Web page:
Over two million years ago, a third of the largest marine animals including the largest shark to have ever lived, Megalodon, whales, sea birds and sea turtles disappeared.
This previously unknown extinction event not only had a considerable impact on the earth’s historical biodiversity but also on the functioning of ecosystems. This has been demonstrated a team of researchers, including co-author Dr John Griffin of Swansea University’s Department of Bioscience.
The disappearance of a large part of the terrestrial megafauna such as saber-toothed cat and the mammoth during the ice age is well known. Now, the team of researchers led by the University of Zurich, and the Natukunde Museum in Berlin have shown that a similar extinction event had taken place earlier, in the oceans.
New extinction event discovered
The international team investigated fossils of marine megafauna from the Pliocene and the Pleistocene epochs (5.3 million to around 9,700 years BC). “We were able to show that around a third of marine megafauna disappeared about three to two million years ago. Therefore, the marine megafaunal communities that humans inherited were already altered and functioning at a diminished diversity”, explains lead author Dr Catalina Pimiento, who conducted the study at the Paleontological Institute and Museum of the University of Zurich.
The tooth of a Megalodon, the largest shark to have ever lived, which became extinct over two million years ago.
Contributing author Dr John Griffin of Swansea University, added: “It’s astonishing that an extinction event like this, among the biggest animals in the oceans, could go undetected until now. It overturns the assumption that the oceans’ biodiversity was resistant to environmental change in Earth’s recent history”.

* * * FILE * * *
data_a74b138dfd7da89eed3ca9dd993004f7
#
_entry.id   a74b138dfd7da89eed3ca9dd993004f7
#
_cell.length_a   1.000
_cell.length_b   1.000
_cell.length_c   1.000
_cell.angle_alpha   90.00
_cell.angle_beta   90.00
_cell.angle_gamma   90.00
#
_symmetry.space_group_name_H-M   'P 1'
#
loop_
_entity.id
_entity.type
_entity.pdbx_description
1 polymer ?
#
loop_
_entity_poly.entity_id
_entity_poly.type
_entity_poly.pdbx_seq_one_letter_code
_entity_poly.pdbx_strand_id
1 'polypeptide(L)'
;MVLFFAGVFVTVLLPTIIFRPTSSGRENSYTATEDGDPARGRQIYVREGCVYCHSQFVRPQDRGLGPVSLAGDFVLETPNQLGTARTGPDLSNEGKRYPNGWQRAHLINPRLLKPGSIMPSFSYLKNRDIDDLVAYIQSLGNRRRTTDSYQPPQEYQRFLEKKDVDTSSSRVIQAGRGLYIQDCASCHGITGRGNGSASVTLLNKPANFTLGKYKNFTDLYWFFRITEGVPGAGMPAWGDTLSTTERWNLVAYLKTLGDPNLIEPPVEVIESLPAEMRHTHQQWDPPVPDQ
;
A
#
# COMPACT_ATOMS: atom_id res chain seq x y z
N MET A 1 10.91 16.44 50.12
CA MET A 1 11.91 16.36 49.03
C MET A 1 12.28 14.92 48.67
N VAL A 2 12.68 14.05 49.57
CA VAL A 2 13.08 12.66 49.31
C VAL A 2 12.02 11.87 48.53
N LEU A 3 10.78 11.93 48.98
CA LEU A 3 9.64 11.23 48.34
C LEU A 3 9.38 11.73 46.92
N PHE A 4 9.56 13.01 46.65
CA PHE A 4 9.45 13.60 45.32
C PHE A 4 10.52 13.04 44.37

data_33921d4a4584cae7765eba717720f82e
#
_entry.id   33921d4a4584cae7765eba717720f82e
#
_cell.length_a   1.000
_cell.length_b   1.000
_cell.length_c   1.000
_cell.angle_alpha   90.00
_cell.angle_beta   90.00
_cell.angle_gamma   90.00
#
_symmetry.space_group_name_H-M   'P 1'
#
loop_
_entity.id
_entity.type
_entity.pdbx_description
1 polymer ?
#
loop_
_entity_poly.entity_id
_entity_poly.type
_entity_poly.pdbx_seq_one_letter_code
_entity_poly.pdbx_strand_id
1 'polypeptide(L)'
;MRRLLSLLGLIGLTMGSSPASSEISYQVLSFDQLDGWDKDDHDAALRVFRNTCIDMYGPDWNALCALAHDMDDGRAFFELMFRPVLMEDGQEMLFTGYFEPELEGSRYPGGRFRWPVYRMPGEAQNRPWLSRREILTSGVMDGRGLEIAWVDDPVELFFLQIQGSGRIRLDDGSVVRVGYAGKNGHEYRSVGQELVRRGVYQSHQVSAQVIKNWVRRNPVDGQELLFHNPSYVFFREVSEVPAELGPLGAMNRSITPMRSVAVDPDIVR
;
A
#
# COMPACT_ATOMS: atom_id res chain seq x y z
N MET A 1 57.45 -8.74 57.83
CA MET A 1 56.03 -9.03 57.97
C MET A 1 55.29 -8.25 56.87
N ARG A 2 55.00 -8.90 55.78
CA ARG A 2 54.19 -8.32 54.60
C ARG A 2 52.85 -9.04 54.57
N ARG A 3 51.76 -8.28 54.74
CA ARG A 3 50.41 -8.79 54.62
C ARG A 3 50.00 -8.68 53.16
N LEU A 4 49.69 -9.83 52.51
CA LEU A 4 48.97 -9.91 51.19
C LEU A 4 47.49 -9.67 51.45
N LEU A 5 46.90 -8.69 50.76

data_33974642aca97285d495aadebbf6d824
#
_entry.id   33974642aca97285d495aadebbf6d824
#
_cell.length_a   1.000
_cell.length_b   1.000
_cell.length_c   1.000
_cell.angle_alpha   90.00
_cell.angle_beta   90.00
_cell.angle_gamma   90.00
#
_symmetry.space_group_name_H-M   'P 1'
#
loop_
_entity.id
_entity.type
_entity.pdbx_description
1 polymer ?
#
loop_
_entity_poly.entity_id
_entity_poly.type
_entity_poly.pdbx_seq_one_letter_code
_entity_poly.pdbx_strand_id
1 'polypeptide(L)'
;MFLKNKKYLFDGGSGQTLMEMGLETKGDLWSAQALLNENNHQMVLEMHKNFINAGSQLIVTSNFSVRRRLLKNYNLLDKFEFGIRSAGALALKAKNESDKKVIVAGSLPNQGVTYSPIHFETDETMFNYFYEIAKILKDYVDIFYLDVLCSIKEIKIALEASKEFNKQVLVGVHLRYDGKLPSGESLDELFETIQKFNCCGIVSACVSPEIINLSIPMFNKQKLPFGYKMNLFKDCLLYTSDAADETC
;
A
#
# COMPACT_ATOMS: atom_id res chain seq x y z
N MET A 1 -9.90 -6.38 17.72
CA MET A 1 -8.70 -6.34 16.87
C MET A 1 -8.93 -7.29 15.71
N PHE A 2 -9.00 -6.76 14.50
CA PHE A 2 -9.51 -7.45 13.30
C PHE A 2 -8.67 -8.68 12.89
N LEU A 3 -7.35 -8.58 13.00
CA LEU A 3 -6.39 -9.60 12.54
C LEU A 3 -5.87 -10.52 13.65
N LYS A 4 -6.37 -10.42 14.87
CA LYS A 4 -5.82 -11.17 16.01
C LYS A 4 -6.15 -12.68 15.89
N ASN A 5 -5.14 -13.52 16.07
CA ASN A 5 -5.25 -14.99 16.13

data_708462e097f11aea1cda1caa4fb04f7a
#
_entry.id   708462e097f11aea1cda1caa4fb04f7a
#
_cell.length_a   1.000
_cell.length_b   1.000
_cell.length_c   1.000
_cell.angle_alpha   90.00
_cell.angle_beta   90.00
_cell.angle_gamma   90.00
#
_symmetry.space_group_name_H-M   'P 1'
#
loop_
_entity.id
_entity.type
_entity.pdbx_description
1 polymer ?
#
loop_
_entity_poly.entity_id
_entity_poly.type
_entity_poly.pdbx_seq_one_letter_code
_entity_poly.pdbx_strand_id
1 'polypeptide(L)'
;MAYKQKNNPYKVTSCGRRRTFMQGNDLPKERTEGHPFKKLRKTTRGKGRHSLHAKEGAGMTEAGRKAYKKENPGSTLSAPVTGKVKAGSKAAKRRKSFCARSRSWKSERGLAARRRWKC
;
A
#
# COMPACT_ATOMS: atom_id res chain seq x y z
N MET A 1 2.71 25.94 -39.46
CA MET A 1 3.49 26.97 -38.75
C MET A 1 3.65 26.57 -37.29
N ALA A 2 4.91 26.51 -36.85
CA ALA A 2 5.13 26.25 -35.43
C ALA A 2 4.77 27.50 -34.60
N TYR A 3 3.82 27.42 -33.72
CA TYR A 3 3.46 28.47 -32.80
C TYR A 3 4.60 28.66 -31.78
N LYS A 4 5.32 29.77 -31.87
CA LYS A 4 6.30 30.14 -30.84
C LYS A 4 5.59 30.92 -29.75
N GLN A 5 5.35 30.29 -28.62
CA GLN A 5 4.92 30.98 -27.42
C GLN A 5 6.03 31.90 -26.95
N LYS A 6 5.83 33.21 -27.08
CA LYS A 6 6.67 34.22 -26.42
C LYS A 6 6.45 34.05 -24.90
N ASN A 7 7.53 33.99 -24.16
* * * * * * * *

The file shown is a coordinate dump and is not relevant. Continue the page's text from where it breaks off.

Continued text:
Above all, the newly discovered extinction event affected marine mammals, which lost 55 per cent of their diversity. As many as 43 per cent of sea turtle species were lost, along with 35 per cent of sea birds and 9 per cent of sharks. On the other hand, the following new forms of life were to develop during the subsequent Pleistocene epoch: Around a quarter of animal species, including the polar bear Ursus, the storm petrel Oceanodroma or the penguin Megadyptes, had not existed during the Pliocene. Overall, however, earlier levels of diversity could not be reached again.
Effects on functional diversity
In order to determine the consequences of this extinction, the research team concentrated on shallow coastal shelf zones, investigating the effects that the loss of entire functional entities had on coastal ecosystems. Functional entities are groups of animals not necessarily related, but that share similar characteristics in terms of the ecological roles they play in ecosystems. The finding: Seven functional entities were lost in coastal waters during the Pliocene.
Even though the loss of seven functional entities and one third of the species is relatively modest, this led to an important erosion of functional diversity: 17 per cent of the total diversity of ecological functions in the ecosystem disappeared. Previously common predators vanished, while new competitors emerged and marine animals were forced to adjust.
“Our analyses provide a new perspective for modern conservation” explains Dr Griffin. “Large marine animals show little functional redundancy, meaning there are few if any species ‘waiting in the wings’ to take over the ecological role of a lost species. Losing a single species of marine megafauna may well entail the loss of an entire ecological function”. In addition, the researchers found that at the time of the extinction, coastal habitats were significantly reduced due to violent sea levels fluctuations.
Large warm-blooded marine animals are more vulnerable to global environmental changes
The researchers propose that the sudden loss of the productive coastal habitats, together with oceanographic factors such as altered sea currents, greatly contributed to these extinctions. “Our models have demonstrated that warm-blooded animals in particular were more likely to become extinct. For example, species of sea cows and baleen whales, as well as the giant shark Carcharocles megalodon disappeared”, explains Dr Pimiento. “This study shows that marine megafauna were far more vulnerable to global environmental changes in the recent geological past than had previously been assumed”. The researcher also points to a present-day parallel: Nowadays, large marine species such as whales or seals are also highly vulnerable to human influences.
Read the research on Nature.com
- Monday 31 July 2017 15.47 BST
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- Catrin Newman